Raised in a cult, Kevin Cockburn was taught God was angry and distant. Later, while in prison for dealing drugs, he called on Jesus to save him. The peace and joy that filled him changed his life forever


I was born into a Christian cult, which operated what they call the ‘Doctrine of Separation’. This meant, as a child, I couldn’t mix with other kids and do the things kids usually do. We didn’t have a television or radio. I couldn’t watch sports or have a pet. I had no ability to relate to any of the other kids at school, which started to impact me massively; I developed a big inferiority complex.

It started to become even more difficult when my father was removed from my family because of his ‘sins’. We weren’t allowed to see him and he was told that if he tried to get us to go with him, he would be taking his family to hell as well. But we really struggled with being separated from him, so my family ended up leaving the cult when I was eleven years old. That might sound like a good thing, because we were away from such an oppressive environment, but splitting from a church and the friends and family you’ve grown up with is tough.


We had an amazing time at first, listening to music, going to football matches and watching television. But one of the beliefs the cult would peddle a lot was about the ‘end times’ and that Armageddon was coming; when I started to see the Falklands War on the news, or hear about the threat of nuclear war or famine in Ethiopia, I was filled with fear.

I spent most of my senior school years hiding in plain sight because I didn’t want people to know me as that odd kid from the cult. But eventually, I was so desperate for friends and a girlfriend that I decided to go to the gym to change the way I looked. I thought that by building up my physique I could shake off my past and change who I was.

It worked. I met a guy who showed me how to use steroids. I would party with him and his friends and they introduced me to drugs. It was amazing at first but, with drugs, you don’t come back down to where you were before. They reveal all the pain that you’ve been holding in and you realise that you are actually quite messed up.


One day, we were at a club in Liverpool when a doorman gangster friend gave us drugs he had taken from a dealer. He said that if we sold them, we could split the money. It worked out so well that from then on, we would sell drugs in the club with the protection of the doormen for a share of the profits. We thought it was great, but it started to turn ugly when a major crime family in Liverpool wanted to take over the business.

A meeting was arranged to settle the matter and both gangs turned up carrying guns. Thankfully, the fight was called off but I knew then that I wanted to leave. On the day that I finally decided to quit, the club was raided by police. I got sent to jail for three years.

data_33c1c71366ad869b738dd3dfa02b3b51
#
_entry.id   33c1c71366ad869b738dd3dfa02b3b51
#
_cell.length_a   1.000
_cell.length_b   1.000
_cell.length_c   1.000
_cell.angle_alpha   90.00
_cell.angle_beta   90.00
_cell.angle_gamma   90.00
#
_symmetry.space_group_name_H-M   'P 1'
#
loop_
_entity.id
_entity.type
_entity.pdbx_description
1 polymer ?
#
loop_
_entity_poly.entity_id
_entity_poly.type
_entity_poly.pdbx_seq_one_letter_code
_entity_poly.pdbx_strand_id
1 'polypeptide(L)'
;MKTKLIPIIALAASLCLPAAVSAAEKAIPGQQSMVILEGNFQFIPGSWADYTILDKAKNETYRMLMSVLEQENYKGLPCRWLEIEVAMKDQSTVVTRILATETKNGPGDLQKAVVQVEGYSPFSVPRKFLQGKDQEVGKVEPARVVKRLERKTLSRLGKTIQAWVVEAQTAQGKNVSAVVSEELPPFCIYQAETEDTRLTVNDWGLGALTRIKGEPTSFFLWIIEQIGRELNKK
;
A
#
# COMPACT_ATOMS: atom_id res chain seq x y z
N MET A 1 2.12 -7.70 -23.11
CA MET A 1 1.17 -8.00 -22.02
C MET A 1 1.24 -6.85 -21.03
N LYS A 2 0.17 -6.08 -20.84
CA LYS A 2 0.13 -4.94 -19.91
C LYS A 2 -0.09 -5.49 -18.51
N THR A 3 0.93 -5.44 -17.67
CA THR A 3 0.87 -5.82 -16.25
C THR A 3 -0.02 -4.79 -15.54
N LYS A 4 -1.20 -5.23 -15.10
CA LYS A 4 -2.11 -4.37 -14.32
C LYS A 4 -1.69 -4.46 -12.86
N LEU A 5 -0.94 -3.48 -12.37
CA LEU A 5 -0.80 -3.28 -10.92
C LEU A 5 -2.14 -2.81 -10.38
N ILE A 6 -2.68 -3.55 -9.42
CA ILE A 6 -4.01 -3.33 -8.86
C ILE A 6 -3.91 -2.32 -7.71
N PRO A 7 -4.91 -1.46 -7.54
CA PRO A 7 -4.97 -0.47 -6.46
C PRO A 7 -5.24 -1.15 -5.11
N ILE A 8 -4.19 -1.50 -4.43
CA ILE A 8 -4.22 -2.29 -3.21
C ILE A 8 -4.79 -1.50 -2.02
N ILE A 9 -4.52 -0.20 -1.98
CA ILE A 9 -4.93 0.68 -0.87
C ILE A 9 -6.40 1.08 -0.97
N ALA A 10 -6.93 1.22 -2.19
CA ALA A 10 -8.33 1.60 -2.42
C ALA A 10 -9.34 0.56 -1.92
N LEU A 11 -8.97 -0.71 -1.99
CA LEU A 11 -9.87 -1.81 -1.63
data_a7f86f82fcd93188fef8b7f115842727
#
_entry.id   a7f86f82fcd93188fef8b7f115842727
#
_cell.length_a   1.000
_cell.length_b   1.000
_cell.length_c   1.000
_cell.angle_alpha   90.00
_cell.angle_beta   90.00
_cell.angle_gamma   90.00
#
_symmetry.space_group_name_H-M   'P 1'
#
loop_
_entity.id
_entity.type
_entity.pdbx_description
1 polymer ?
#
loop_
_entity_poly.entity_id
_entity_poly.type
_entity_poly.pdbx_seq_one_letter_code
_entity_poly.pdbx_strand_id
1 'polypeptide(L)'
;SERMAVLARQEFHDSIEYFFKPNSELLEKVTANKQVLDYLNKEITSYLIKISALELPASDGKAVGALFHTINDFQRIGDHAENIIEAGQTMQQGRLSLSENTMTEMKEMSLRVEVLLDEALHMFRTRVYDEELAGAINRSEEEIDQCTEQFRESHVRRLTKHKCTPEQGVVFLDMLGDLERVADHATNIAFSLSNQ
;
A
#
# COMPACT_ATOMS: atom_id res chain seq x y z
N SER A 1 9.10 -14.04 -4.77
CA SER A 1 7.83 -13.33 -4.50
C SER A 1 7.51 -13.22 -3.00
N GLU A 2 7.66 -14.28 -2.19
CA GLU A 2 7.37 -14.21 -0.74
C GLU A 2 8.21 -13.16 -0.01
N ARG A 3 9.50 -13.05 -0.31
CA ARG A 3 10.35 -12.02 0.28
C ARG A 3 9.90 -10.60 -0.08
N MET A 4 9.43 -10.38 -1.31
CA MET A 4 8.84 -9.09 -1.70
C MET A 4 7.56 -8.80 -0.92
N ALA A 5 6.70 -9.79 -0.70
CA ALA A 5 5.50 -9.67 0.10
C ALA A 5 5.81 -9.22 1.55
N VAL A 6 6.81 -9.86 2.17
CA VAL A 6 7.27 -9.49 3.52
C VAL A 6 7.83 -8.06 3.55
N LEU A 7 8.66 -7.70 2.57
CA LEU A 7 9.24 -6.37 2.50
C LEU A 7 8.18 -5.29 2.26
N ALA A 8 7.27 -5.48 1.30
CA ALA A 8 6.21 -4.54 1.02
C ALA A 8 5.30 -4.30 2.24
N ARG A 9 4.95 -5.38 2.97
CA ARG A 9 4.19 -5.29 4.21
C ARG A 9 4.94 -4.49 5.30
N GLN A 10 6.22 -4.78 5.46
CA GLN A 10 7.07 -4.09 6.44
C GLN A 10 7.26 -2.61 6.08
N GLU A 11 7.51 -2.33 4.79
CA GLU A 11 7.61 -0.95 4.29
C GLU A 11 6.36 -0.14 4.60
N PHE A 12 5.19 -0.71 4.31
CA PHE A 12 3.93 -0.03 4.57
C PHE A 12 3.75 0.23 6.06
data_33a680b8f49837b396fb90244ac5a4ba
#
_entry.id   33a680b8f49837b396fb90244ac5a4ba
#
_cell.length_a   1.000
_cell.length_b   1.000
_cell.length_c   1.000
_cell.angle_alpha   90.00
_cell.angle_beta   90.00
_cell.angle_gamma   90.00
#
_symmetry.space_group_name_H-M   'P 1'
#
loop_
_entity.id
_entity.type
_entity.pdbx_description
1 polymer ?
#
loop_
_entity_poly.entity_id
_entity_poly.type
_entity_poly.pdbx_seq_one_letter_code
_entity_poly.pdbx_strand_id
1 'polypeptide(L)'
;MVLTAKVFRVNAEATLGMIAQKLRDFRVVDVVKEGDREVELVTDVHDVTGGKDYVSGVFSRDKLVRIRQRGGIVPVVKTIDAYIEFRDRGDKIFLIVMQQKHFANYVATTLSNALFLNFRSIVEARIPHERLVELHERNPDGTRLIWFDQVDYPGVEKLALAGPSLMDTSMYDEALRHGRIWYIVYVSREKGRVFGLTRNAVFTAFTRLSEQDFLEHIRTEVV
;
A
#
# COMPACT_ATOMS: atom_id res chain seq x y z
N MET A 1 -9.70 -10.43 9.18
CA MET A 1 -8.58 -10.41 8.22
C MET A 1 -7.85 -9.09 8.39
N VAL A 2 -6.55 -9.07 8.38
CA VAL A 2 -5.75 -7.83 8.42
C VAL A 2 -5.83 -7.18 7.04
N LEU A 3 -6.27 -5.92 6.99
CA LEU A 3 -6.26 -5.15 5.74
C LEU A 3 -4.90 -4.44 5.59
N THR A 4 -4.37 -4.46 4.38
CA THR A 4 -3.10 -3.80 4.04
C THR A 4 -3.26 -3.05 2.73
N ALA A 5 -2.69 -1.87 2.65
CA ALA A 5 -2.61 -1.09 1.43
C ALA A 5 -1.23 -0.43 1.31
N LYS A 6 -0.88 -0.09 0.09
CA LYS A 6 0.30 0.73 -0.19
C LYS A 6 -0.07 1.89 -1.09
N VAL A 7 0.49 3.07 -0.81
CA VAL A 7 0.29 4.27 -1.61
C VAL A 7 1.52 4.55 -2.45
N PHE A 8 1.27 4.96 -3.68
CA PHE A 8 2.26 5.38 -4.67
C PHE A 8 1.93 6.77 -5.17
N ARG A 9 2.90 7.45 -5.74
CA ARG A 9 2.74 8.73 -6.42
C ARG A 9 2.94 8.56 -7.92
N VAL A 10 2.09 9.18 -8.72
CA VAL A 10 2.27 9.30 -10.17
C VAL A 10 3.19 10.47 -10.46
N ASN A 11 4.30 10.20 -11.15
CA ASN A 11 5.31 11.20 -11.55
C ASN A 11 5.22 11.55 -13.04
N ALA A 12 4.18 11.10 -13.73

When you’re in jail, locked up for 23 hours a day, your mind becomes a playground for every negative thought. I believed things were on the up when I got a job delivering food trays to cells, allowing me out of my own cell, but it was the worst thing that could have happened. From behind locked doors prisoners would give me packages of heroin to take to other cells. You can’t say no, because if you offend somebody, you can get seriously hurt or even killed.

I was now dealing drugs in prison and risking another sentence. I didn’t know what to do. I was so broken. I experienced another level of fear when I was stopped by a prison guard. Fortunately, I was only carrying a message on that occasion, but the guard warned me they were watching me.


Around this time my mum sent a Christian prison worker called Frank to see me. I had stopped believing in God because I had believed in a horrible God that ruined my family. But Frank was different. He told me that Jesus loved me and didn’t care about what I had done; he wanted to be a part of my life and to set me free mentally.

“When you’re ready and you can’t take anymore just say these words: ‘Jesus save me’,” Frank told me. That night I waited for my cellmate to fall asleep and prayed those words.

The next day, at exactly the same place where I had been stopped by the prison officer, the Holy Spirit fell on me. Heaven poured into me and every worry left. I knew then what it was like to be set free, even though I was still in jail. Strangely, I was not asked to carry drugs again and very soon afterwards I was moved to another prison.


My family couldn’t believe it. I had gone from being so depressed that I could hardly put two words together to not being able to stop talking about how wonderful Jesus is. After being released, I began studying to become a chartered surveyor.

One day in 2004, my secretary said Merseyside Police had called about Main Bridewell prison in Liverpool, where I had first been detained. I had not told my employers [estate agents] about my past so I initially panicked, worried I might somehow lose my job, but the police wanted me to sell the prison and gave me the keys!


I couldn’t believe it. Looking back, I believe God was saying to me: “I’m giving these keys to you because I want to use you to go into prisons to set people free the way that I set you free.”

Kevin Cockburn was speaking to Kenny Parker

The Tattooed Saint by Kevin Cockburn (Maurice Wylie Media) is out now